There are theories of sudden changes in climate in historic times. We all know about the Ice Age, and the subsequent melting of the glaciers. These climate changes are thought to have caused migrations and other variances in where humans lived. There is some interesting new evidence found on some ancient pottery that may help us understand one big change that may have been a major disaster.
Scientists are dating this incident around 8,000 years ago. There is said to have been a fast cooing of the earth during this time. The summers may have been drier, as a result. The focus was on the Northern Hemisphere. It has long been thought that farming may have been negatively affected by these climate changes. Now there is some evidence of this possibility. Animal fat remains has been found on broken pieces of ancient pottery. The archaeological site in question is called Catalhoyuk, and it is located in Turkey.
This particular site was once a great ancient city. It has been found that they grew wheat, barley, and peas. Goats, sheep, and cows were handled, as well. The population in the area topped out at around 10,000 people. They were, interestingly, for their plastering skills. They used it on their walls, as an art background, and on skulls. Today, Catalhoyuk, is a hub for archaeological study.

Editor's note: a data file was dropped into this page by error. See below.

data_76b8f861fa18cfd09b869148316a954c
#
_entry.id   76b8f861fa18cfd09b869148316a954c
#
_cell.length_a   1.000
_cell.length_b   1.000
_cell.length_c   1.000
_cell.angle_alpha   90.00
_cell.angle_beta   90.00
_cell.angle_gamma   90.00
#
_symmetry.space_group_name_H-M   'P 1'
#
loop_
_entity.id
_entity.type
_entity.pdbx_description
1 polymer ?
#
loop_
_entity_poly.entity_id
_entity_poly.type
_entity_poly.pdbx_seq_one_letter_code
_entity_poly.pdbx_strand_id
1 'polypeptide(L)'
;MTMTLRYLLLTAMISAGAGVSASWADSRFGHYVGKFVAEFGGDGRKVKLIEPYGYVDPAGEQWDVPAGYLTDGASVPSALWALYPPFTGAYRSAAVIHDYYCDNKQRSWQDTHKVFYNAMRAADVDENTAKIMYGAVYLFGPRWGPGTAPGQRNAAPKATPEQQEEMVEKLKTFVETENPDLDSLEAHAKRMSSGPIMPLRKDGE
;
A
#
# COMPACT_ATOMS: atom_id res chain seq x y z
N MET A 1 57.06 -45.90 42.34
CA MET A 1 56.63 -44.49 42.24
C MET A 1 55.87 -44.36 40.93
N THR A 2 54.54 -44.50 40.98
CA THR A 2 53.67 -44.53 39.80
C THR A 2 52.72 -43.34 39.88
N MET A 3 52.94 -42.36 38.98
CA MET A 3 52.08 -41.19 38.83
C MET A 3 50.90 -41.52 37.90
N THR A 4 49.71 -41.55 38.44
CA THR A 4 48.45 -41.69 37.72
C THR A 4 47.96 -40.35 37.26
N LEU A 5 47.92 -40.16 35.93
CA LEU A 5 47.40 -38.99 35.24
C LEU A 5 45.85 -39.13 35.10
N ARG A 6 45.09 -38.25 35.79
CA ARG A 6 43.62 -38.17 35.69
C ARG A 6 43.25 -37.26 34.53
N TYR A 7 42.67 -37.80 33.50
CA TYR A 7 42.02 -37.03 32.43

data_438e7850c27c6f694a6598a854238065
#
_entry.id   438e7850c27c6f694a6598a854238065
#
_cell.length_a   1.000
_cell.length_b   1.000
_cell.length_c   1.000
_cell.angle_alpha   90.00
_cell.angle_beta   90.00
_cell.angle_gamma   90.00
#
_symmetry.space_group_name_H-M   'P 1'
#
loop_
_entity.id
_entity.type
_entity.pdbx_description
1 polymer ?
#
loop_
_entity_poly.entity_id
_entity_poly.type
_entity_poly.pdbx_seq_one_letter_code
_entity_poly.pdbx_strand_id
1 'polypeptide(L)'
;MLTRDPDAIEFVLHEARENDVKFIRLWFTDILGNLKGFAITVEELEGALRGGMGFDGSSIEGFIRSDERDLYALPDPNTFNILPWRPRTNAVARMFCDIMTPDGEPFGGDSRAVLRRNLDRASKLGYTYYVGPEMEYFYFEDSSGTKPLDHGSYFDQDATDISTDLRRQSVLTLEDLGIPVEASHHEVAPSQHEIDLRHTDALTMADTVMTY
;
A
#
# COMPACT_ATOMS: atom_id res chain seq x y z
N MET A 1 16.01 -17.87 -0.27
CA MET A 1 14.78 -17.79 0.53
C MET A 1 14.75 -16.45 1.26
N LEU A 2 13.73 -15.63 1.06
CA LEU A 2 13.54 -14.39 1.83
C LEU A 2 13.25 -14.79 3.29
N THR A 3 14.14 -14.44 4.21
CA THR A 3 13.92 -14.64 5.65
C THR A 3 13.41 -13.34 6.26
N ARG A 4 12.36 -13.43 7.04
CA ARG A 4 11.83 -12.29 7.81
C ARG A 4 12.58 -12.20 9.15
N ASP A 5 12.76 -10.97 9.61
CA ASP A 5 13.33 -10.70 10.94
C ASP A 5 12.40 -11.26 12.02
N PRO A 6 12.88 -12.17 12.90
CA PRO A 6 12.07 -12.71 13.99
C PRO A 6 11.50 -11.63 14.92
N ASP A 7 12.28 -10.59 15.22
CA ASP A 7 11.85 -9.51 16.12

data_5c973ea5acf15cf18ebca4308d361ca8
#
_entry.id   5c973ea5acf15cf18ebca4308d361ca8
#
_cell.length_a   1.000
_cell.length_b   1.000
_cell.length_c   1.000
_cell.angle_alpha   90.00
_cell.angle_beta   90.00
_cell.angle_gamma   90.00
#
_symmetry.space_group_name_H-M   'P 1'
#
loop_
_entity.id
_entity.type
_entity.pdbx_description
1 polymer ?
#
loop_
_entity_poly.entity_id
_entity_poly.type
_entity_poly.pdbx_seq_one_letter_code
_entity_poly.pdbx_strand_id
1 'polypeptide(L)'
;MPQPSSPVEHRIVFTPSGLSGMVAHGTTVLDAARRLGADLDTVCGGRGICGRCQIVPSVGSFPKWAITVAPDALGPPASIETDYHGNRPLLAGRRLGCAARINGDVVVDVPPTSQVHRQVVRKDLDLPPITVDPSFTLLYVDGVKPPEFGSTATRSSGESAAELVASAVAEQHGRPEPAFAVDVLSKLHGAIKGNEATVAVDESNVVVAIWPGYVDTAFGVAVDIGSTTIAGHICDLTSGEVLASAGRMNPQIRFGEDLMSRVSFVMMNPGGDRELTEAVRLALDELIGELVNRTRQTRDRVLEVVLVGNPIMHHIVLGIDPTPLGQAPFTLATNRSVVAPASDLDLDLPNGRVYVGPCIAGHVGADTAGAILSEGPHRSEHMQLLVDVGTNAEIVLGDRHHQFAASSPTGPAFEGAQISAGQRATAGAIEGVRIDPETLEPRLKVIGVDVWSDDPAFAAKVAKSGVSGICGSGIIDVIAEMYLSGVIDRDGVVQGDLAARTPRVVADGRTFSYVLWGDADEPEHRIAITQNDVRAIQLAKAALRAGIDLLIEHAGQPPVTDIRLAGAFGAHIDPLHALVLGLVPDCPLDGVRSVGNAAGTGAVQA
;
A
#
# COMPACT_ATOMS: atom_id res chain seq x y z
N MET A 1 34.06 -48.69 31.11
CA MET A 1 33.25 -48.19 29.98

The large event that took place is now called the 8-2 kiloyear event. This marks the 8,200 years ago that it is perceived to have happened. The cooling temperatures caused a change in sea currents and predictable patterns of weather. This, in turn, affected livestock. Livestock need more to eat when temperatures drop. The grazing lands may not have survived during this, either. The animals would have showed a change in size, with less fat. Researcher set to work looking for chemical traces of a change in the fat residue on the pottery from this time period.
The pottery form the time period 8,200 years ago showed an increase in heavy hydrogen when compared to samples from other times. It was about a nine percent difference. Research done on plants at an earlier time showed less hydrogen isotopes during times of less rain. The animals ate the plant life during this dry period, showing changes in their fat.
This new evidence can help researchers further prove different climate changes throughout history. They can now look at different samples from around the world, and find out what was going on at the time with the climate. This is an interesting factor in how past societies changed with the climate.